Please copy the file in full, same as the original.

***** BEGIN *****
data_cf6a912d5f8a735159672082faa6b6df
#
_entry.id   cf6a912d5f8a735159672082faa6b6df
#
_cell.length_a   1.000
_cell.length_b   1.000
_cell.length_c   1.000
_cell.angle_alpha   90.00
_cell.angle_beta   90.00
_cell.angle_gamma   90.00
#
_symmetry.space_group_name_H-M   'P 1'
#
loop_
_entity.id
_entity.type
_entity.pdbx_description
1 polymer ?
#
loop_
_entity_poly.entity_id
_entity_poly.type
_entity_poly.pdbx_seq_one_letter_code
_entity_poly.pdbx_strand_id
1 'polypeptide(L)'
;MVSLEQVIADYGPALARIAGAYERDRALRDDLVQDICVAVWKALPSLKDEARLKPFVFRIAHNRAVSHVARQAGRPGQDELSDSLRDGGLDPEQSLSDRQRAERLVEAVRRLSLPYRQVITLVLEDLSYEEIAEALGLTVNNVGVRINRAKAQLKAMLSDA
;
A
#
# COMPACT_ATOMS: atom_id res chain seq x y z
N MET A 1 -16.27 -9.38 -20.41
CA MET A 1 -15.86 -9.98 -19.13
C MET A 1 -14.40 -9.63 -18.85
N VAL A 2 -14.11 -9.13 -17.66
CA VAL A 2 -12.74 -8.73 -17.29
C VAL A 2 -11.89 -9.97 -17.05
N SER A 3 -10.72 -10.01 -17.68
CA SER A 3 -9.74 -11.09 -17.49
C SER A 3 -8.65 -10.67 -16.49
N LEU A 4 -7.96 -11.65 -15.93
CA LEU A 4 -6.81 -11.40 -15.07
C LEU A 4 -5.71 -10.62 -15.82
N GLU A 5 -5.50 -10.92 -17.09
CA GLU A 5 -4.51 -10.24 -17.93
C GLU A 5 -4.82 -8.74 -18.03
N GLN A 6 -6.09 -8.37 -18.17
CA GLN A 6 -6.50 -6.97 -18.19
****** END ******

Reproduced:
data_cf6a912d5f8a735159672082faa6b6df
#
_entry.id   cf6a912d5f8a735159672082faa6b6df
#
_cell.length_a   1.000
_cell.length_b   1.000
_cell.length_c   1.000
_cell.angle_alpha   90.00
_cell.angle_beta   90.00
_cell.angle_gamma   90.00
#
_symmetry.space_group_name_H-M   'P 1'
#
loop_
_entity.id
_entity.type
_entity.pdbx_description
1 polymer ?
#
loop_
_entity_poly.entity_id
_entity_poly.type
_entity_poly.pdbx_seq_one_letter_code
_entity_poly.pdbx_strand_id
1 'polypeptide(L)'
;MVSLEQVIADYGPALARIAGAYERDRALRDDLVQDICVAVWKALPSLKDEARLKPFVFRIAHNRAVSHVARQAGRPGQDELSDSLRDGGLDPEQSLSDRQRAERLVEAVRRLSLPYRQVITLVLEDLSYEEIAEALGLTVNNVGVRINRAKAQLKAMLSDA
;
A
#
# COMPACT_ATOMS: atom_id res chain seq x y z
N MET A 1 -16.27 -9.38 -20.41
CA MET A 1 -15.86 -9.98 -19.13
C MET A 1 -14.40 -9.63 -18.85
N VAL A 2 -14.11 -9.13 -17.66
CA VAL A 2 -12.74 -8.73 -17.29
C VAL A 2 -11.89 -9.97 -17.05
N SER A 3 -10.72 -10.01 -17.68
CA SER A 3 -9.74 -11.09 -17.49
C SER A 3 -8.65 -10.67 -16.49
N LEU A 4 -7.96 -11.65 -15.93
CA LEU A 4 -6.81 -11.40 -15.07
C LEU A 4 -5.71 -10.62 -15.82
N GLU A 5 -5.50 -10.92 -17.09
CA GLU A 5 -4.51 -10.24 -17.93
C GLU A 5 -4.82 -8.74 -18.03
N GLN A 6 -6.09 -8.37 -18.17
CA GLN A 6 -6.50 -6.97 -18.19